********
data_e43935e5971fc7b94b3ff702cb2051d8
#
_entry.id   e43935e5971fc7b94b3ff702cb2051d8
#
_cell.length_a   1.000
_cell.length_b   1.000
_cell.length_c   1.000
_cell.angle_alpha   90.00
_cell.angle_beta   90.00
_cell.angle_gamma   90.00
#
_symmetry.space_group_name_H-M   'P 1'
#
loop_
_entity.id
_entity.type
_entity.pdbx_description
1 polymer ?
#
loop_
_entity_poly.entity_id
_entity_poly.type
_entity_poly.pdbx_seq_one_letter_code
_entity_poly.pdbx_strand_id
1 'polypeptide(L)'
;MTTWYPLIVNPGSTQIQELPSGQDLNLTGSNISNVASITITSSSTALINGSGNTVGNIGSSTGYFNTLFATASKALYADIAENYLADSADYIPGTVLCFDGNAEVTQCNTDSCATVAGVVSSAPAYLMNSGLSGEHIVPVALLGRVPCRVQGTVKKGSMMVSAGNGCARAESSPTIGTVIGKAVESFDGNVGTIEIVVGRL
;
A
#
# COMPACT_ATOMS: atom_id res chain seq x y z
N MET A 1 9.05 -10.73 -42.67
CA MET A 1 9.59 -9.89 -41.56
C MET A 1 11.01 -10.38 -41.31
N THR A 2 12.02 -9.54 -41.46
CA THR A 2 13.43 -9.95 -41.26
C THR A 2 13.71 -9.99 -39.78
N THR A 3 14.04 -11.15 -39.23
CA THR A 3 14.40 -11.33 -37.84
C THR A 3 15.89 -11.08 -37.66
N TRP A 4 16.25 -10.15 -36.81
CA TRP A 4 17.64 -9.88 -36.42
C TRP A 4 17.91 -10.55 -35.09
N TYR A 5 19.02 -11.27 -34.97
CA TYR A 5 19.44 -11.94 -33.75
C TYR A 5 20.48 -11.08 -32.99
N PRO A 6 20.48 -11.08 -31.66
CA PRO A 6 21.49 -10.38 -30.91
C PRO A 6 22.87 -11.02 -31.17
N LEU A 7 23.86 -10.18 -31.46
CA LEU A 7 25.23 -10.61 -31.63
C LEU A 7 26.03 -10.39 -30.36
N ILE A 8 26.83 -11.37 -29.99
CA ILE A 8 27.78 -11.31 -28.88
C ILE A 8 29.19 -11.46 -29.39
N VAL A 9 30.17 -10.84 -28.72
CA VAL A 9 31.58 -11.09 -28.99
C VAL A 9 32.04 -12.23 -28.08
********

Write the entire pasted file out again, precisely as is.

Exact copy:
data_e43935e5971fc7b94b3ff702cb2051d8
#
_entry.id   e43935e5971fc7b94b3ff702cb2051d8
#
_cell.length_a   1.000
_cell.length_b   1.000
_cell.length_c   1.000
_cell.angle_alpha   90.00
_cell.angle_beta   90.00
_cell.angle_gamma   90.00
#
_symmetry.space_group_name_H-M   'P 1'
#
loop_
_entity.id
_entity.type
_entity.pdbx_description
1 polymer ?
#
loop_
_entity_poly.entity_id
_entity_poly.type
_entity_poly.pdbx_seq_one_letter_code
_entity_poly.pdbx_strand_id
1 'polypeptide(L)'
;MTTWYPLIVNPGSTQIQELPSGQDLNLTGSNISNVASITITSSSTALINGSGNTVGNIGSSTGYFNTLFATASKALYADIAENYLADSADYIPGTVLCFDGNAEVTQCNTDSCATVAGVVSSAPAYLMNSGLSGEHIVPVALLGRVPCRVQGTVKKGSMMVSAGNGCARAESSPTIGTVIGKAVESFDGNVGTIEIVVGRL
;
A
#
# COMPACT_ATOMS: atom_id res chain seq x y z
N MET A 1 9.05 -10.73 -42.67
CA MET A 1 9.59 -9.89 -41.56
C MET A 1 11.01 -10.38 -41.31
N THR A 2 12.02 -9.54 -41.46
CA THR A 2 13.43 -9.95 -41.26
C THR A 2 13.71 -9.99 -39.78
N THR A 3 14.04 -11.15 -39.23
CA THR A 3 14.40 -11.33 -37.84
C THR A 3 15.89 -11.08 -37.66
N TRP A 4 16.25 -10.15 -36.81
CA TRP A 4 17.64 -9.88 -36.42
C TRP A 4 17.91 -10.55 -35.09
N TYR A 5 19.02 -11.27 -34.97
CA TYR A 5 19.44 -11.94 -33.75
C TYR A 5 20.48 -11.08 -32.99
N PRO A 6 20.48 -11.08 -31.66
CA PRO A 6 21.49 -10.38 -30.91
C PRO A 6 22.87 -11.02 -31.17
N LEU A 7 23.86 -10.18 -31.46
CA LEU A 7 25.23 -10.61 -31.63
C LEU A 7 26.03 -10.39 -30.36
N ILE A 8 26.83 -11.37 -29.99
CA ILE A 8 27.78 -11.31 -28.88
C ILE A 8 29.19 -11.46 -29.39
N VAL A 9 30.17 -10.84 -28.72
CA VAL A 9 31.58 -11.09 -28.99
C VAL A 9 32.04 -12.23 -28.08